Episode 1 of the ArtsHubbub is now live, looking at where ideas come from and featuring Christos Tsiolkas, Chris Endry, Shags and Dr Maggie Webb.
Author Christos Tsiolkas in his study. Photo credit: Zoe Ali.
'I do think treating what we do as work is important for your sense of yourself as a writer and also to, to then make space for it in terms of the rest of your life as well,' Damascus author Christos Tsiolkas told Richard Watts in an interview in the writer's studio. Tsiolkas spoke frankly about a turning point in his artistic practice – when he decided his writing need a space – in a rare and honest interview where he talks about coming out to his mother and how the gospel of St Paul helped them to understand each other.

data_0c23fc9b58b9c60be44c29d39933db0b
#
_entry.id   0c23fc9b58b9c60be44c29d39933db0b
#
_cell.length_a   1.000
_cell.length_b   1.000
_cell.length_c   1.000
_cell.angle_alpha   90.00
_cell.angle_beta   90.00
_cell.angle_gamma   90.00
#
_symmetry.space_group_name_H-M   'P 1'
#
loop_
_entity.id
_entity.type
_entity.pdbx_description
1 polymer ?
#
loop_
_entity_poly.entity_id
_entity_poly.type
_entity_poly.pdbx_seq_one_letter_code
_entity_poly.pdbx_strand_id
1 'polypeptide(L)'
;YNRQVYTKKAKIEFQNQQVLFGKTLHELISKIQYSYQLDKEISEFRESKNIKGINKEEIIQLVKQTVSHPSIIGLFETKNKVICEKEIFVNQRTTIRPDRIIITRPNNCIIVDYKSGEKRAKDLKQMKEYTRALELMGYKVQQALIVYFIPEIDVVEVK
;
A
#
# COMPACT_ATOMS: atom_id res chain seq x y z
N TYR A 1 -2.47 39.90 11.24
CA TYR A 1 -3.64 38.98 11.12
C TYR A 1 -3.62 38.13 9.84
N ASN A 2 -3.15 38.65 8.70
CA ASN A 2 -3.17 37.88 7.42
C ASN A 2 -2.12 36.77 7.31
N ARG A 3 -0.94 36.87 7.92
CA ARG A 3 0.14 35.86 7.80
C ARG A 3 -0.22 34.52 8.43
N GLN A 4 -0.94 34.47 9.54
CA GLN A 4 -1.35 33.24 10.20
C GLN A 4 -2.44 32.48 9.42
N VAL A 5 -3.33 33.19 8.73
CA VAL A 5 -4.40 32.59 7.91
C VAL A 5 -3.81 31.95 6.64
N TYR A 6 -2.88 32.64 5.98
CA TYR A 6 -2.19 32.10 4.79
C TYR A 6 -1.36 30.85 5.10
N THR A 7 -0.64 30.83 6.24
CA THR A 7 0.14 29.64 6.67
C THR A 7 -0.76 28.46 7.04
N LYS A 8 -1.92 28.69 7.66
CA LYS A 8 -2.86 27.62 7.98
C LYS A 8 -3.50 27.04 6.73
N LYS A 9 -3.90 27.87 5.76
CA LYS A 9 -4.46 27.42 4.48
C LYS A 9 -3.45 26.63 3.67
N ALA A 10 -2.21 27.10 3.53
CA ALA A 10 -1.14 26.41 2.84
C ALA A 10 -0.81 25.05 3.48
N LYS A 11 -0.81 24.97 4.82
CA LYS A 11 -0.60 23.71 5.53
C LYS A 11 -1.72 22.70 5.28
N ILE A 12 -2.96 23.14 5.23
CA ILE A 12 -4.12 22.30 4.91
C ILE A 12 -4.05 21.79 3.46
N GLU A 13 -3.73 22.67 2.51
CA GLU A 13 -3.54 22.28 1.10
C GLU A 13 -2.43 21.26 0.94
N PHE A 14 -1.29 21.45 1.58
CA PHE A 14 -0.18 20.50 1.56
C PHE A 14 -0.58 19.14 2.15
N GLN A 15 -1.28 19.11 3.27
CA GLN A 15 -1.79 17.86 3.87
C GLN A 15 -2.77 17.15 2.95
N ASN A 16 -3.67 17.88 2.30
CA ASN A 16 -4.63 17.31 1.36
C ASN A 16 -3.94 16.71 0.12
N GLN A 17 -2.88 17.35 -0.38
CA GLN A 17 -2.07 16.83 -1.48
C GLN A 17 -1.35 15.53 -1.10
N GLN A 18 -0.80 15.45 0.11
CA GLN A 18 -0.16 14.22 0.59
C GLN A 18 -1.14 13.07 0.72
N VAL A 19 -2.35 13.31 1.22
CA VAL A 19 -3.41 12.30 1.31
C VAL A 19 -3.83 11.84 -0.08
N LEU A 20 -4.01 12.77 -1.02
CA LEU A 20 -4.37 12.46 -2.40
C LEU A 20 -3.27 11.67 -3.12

Later we talk to artists about creativity and finding that magical state where they can come up with new ideas.
According to Dr Maggie Webb, some ways of thinking are more fertile for ideas. But beware of distractions: 'Every time you have that interruption, you have to start a thought process again, even if you are halfway through a thought process that inertia is gone,' Webb warned.
For musician and performer Chris Endry, work was the biggest distraction from his art: 'I used to work in an office and I find that when you become full of work for other people, or in big systems that don't necessarily align with what you need to be doing, or you want to be doing, then you don't have time or space or capacity to to critically learn things in your free time, like you know, so you spend your free time in recovery.’
Episode 1: Where do ideas come from? was made by Richard Watts, Sabine Brix, Michelle Macklem and George Dunford. It featured 'Chasing Waterfalls' by Tim Shiel as its theme music.
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Trailer for The ArtsHubbub